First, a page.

Climate Corner: Thank you, Mr. Bruce

Apr 30, 2022

Aaron Dunbar

I’d like to take a moment to honor the sacrifice of the late Wynn Alan Bruce, who departed this life following an act of self-immolation outside the U.S. Supreme Court Building this Earth Day. Bruce, a Shambhala Buddhist and photojournalist, is described by friends and family as having been a kind and compassionate man, as well as deeply concerned about the environment and the ecological breakdown of Earth’s biosphere.

“This guy was my friend,” wrote Zen priest and climate scientist Kritee Kanko. “He meditated with our sangha. This act is not suicide. This is a deeply fearless act of compassion to bring attention to climate crisis.”

Unsurprisingly, Bruce’s final actions have been met with criticism from some, mockery from others, as well as questions regarding the legitimacy of self-immolation as a form of demonstration. I neither endorse nor condemn the act of self-immolation, but I would strongly argue the attempt to delegitimize it as a form of demonstration is, itself, illegitimate.

Bruce’s actions appear to have been inspired in part by the demonstrations of Vietnamese monks throughout the 1960s and 70s. Buddhist monk and peace activist Thich Nhat Hanh, of whom Bruce was an admirer, once wrote to Dr. Martin Luther King of such individuals:

“The self-burning of Vietnamese Buddhist monks in 1963 is somehow difficult for the Western Christian conscience to understand. The Press spoke then of suicide, but in the essence, it is not. It is not even a protest. What the monks said in the letters they left before burning themselves aimed only at alarming, at moving the hearts of the oppressors and at calling the attention of the world to the suffering endured then by the Vietnamese. To burn oneself by fire is to prove that what one is saying is of the utmost importance. There is nothing more painful than burning oneself. To say something while experiencing this kind of pain is to say it with the utmost of courage, frankness, determination and sincerity. During the ceremony of ordination, as practiced in the Mahayana tradition, the monk-candidate is required to burn one, or more, small spots on his body in taking the vow to observe the 250 rules of a bhikshu, to live the life of a monk, to attain enlightenment and to devote his life to the salvation of all beings. One can, of course, say these things while sitting in a comfortable armchair; but when the words are uttered while kneeling before the community of sangha and experiencing this kind of pain, they will express all the seriousness of one’s heart and mind, and carry much greater weight.”

What Wynn Alan Bruce had to say with his final act in this life was indeed of the utmost importance, expressed in as stark and compassionate a way as possible. Aside from nuclear war, there is no greater threat faced by civilization today than runaway, irreversible climate change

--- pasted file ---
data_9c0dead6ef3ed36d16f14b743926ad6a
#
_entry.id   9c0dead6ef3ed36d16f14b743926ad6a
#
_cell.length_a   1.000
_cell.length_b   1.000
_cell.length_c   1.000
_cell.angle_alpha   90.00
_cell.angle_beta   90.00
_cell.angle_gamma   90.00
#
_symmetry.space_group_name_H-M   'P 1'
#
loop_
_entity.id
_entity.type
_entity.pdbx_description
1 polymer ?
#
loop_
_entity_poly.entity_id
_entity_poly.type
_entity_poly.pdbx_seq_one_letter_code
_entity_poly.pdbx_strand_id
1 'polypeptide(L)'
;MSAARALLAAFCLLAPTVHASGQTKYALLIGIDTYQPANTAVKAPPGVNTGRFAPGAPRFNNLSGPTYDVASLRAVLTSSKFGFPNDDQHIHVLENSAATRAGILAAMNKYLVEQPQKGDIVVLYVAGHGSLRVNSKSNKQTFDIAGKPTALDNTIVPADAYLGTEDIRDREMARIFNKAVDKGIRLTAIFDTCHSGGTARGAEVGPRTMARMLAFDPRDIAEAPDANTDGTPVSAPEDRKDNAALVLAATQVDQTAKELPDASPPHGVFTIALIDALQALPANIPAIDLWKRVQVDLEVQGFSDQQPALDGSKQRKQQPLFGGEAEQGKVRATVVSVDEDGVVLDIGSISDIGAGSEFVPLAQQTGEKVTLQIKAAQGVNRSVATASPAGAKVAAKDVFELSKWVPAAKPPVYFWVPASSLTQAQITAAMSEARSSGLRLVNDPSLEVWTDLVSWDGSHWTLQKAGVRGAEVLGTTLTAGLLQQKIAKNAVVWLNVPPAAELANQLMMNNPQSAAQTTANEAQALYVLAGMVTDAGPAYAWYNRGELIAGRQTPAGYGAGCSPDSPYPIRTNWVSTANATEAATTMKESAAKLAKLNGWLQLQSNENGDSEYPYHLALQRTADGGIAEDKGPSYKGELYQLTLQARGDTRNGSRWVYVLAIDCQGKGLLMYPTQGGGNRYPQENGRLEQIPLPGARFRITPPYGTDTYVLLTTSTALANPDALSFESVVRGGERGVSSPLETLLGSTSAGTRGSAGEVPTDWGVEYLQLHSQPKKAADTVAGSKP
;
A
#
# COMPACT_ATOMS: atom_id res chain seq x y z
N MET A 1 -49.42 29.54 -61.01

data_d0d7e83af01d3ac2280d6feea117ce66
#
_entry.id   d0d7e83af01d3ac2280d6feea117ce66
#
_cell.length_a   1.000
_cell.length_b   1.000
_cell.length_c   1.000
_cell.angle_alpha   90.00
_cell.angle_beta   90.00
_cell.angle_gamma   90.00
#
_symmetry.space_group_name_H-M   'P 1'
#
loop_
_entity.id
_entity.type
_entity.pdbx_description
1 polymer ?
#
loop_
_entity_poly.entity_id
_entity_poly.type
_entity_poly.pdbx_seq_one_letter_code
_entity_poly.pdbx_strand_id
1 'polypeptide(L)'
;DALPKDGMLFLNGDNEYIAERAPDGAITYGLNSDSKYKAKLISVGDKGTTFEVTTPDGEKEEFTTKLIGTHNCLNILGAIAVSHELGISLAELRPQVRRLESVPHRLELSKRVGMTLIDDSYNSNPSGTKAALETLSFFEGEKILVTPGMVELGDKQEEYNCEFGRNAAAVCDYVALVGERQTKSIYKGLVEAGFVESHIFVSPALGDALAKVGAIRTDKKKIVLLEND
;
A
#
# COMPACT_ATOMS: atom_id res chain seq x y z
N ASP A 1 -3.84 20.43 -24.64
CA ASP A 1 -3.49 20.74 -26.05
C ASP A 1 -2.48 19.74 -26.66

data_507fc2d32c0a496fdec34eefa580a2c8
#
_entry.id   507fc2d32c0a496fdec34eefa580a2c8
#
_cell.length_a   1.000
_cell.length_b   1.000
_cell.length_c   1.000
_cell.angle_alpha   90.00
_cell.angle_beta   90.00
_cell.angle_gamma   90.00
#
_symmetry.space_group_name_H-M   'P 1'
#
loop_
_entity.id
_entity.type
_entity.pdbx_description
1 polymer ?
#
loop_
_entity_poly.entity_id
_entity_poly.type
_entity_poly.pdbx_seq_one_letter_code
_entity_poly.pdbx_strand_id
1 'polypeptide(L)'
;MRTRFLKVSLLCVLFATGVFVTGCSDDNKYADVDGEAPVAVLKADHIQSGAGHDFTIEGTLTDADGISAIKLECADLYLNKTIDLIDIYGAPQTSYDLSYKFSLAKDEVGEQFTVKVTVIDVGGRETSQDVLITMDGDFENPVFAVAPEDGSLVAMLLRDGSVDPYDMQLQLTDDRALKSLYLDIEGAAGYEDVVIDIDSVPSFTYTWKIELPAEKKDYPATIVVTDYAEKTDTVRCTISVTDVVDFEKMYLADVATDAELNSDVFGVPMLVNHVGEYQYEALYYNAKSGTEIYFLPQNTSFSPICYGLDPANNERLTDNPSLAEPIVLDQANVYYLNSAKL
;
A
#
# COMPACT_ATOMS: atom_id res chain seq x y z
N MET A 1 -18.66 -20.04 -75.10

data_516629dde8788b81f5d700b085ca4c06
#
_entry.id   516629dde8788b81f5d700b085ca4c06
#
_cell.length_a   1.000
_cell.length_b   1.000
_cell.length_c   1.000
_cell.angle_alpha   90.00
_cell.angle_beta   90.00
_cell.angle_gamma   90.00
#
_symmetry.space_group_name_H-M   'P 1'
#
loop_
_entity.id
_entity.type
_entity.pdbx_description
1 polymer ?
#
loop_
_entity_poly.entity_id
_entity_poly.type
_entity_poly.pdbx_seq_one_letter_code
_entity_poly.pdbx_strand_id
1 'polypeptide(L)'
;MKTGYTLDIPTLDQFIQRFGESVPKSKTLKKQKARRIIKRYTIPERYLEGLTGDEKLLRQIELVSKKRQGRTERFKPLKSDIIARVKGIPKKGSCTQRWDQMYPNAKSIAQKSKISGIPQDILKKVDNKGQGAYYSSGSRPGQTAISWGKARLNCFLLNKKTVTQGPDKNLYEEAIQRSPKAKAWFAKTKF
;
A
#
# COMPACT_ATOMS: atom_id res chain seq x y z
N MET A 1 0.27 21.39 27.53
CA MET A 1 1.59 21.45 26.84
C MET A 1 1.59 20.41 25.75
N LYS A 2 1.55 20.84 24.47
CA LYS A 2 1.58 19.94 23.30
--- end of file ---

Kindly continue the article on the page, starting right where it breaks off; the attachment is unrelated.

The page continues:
Day by day, the prospect of an unlivable planet for future, and in many places present generations, becomes more a reality. On the same day Wynn Alan Bruce’s life came to an end, U.N. Secretary General Anonio Guterres made it clear the world’s largest greenhouse gas emitters must begin drastically reducing emissions within the next 36 weeks, in order to have a hope of averting climate catastrophe.

This comes as the U.S. Supreme Court, the apparent intended recipient of Bruce’s message, considers the case of West Virginia v. EPA, a suit pertaining to the Clean Air Act, with the court’s right wing extremist judges appearing poised to slash the EPA’s ability to regulate carbon dioxide emissions.

As the crisis of climate change grows more and more alarming, and as the stakes become higher and higher, the industrialized world proves itself not only incapable of adapting to difficult circumstances, but indeed, bound and determined to exacerbate and accelerate its destruction every step of the way.

It is my sincerest hope the actions of Wynn Alan Bruce are not relegated to the misguided efforts of an insane man, but are instead accurately seen as the deeply compassionate actions of a kind and clear-eyed individual, as we, the living, continue with the true insanity of setting the world aflame, relentlessly fanning the fires as we watch our only home burn to the ground around us.

Thank you, Mr. Bruce, for your sacrifice. May you rest in peace, and may we keep your message forever at heart as we consider what manner of world we wish to create for ourselves, and for the children of future generations.


Aaron Dunbar is a member of Mid-Ohio Valley Climate Action.